I’ve been neglecting the blog a bit–I attended clickerExpo two weekends ago, which was fabulous, and then ended up with a bad cold last week. (Not enough sleep during clickerExpo–too many late nights chatting with new friends! I promise at least a few clickerExpo related posts in the next week or two, I learned a ton and had a great time.)
The weather has been gorgeous, sunny and high 70s! All of our horses are starting to shed out their winter coats. There is hair everywhere!
Mouse got her first bath over the weekend. Doc also got a bath and Toot and Sebastian both got the mud washed off of their legs.
Training a horse to stand for a bath is a really important skill. It’s important to realize why a horse might find baths scary and then to have a plan for slowly training the horse to be comfortable with the process. If you start with small goals and gradually build up to the final behavior most horses should have no problem learning to stand to get bathed.
Here are a few tips to help get your horse comfortable with standing to being hosed off or bathed. Some horses could benefit from all of these, others might not need so many approximations. However, if you go at the horse’s speed and train it right from the beginning, you’ll have a whole lot fewer problems later on!
- Let the horse watch another horse take a bath. Seeing a horse who is comfortable getting a bath can help a horse learn that the sight and sound of the water is not something to be scared of.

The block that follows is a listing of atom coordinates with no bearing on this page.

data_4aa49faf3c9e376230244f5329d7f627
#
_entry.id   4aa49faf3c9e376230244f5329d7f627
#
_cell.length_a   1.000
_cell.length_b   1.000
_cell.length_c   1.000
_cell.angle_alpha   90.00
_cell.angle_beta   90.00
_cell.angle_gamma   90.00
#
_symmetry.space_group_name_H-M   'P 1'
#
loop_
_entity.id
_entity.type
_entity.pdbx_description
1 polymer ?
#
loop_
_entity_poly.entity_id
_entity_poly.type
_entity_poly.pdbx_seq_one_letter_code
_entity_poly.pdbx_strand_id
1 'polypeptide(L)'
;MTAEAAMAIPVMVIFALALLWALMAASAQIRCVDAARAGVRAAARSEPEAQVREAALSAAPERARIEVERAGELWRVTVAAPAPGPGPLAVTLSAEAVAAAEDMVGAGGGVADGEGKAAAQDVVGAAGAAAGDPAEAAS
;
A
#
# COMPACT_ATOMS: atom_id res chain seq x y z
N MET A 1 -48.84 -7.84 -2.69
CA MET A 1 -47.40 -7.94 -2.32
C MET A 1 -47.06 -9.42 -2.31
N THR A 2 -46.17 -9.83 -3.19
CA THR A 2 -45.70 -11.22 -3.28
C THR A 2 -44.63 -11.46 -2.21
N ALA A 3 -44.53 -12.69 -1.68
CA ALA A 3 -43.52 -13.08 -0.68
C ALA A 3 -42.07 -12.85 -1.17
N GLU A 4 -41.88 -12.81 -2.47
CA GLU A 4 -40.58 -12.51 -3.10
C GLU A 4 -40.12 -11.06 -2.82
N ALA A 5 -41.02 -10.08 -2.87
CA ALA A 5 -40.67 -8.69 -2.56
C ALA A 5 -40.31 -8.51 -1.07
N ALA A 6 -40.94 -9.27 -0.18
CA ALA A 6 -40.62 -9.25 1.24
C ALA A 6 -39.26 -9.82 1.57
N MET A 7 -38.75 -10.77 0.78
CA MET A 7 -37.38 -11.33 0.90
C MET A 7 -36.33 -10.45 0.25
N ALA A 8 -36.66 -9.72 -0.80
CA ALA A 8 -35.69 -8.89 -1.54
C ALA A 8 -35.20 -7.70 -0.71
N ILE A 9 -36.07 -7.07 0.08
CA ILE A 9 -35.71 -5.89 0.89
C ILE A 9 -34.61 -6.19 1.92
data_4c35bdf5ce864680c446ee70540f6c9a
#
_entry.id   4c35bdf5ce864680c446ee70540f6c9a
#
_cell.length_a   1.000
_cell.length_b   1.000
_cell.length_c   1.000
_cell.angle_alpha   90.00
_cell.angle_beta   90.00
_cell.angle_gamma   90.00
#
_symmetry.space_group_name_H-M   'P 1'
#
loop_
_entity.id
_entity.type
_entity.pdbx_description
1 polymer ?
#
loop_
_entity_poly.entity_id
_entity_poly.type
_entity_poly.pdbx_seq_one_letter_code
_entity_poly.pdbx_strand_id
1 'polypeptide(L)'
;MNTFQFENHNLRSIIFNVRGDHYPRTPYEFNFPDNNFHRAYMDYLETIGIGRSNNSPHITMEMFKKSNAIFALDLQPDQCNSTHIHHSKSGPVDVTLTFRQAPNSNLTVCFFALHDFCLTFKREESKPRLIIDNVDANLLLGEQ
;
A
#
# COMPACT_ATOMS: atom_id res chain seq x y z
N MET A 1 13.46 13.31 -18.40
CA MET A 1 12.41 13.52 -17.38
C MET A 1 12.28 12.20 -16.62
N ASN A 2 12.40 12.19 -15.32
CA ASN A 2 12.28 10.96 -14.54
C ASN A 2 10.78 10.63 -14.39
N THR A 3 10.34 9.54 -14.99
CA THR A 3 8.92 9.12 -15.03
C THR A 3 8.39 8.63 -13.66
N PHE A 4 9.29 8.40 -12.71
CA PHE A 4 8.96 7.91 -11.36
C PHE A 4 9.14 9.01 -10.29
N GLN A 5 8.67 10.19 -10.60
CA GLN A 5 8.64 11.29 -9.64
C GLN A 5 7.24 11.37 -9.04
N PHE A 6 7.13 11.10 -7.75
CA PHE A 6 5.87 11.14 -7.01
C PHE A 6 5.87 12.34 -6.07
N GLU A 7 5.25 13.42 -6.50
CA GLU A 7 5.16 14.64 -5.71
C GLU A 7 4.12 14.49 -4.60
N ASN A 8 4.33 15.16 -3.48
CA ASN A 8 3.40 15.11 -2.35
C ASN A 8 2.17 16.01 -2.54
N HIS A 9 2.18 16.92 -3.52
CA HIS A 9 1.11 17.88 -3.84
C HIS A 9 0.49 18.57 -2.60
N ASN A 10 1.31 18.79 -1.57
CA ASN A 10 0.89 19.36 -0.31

- Give the horse a “bath” first with the hose turned off! This will help get the horse use to the appearance of the hose and it’s movement. Help the horse understand this scary snake isn’t coming to eat her.
- Add a loud “sssshhhh” or “zzzzzzz” sound as you wave the hose around. Water coming out of a hose makes a pretty weird sound.
- Give the horse a sponge bath first. If the horse is comfortable with this, you can fling or squeeze water from a large sponge.
- Spray water in front of the horse, behind the horse, out to the side of the horse, under the horse, and so on, but without touching the horse. This further teaches the horse that the sight and sound of the hose are not scary.
- Turn the water pressure on LOW and let water drip or drizzle onto the horse’s shoulder and back. Gradually increase the intensity of the water and the amount of spray.
Doc also got a bath. He was an absolute filthy ball of mud before his bath. He wasn’t completely clean after his bath, but he was a lot cleaner than when he started. My mom did an excellent job grooming him before his bath. He is shedding like crazy and the ground was covered in a blanket of white horse hair. Doc got to be our demo horse. We let several of the younger horses watch as he stood patiently for a bath.
Doc is an interesting horse. He is what is called a ghost paint. His paint spots are such a light grey that he appears to be white all over–especially in his wooly winter coat. However, in the summer or if he gets wet you can see faint spots under his hair. His skin is dark where the spots are and light everywhere else. I’ll see if I can get some good photos of him this summer–that’s when it’s easiest to see how cool he looks.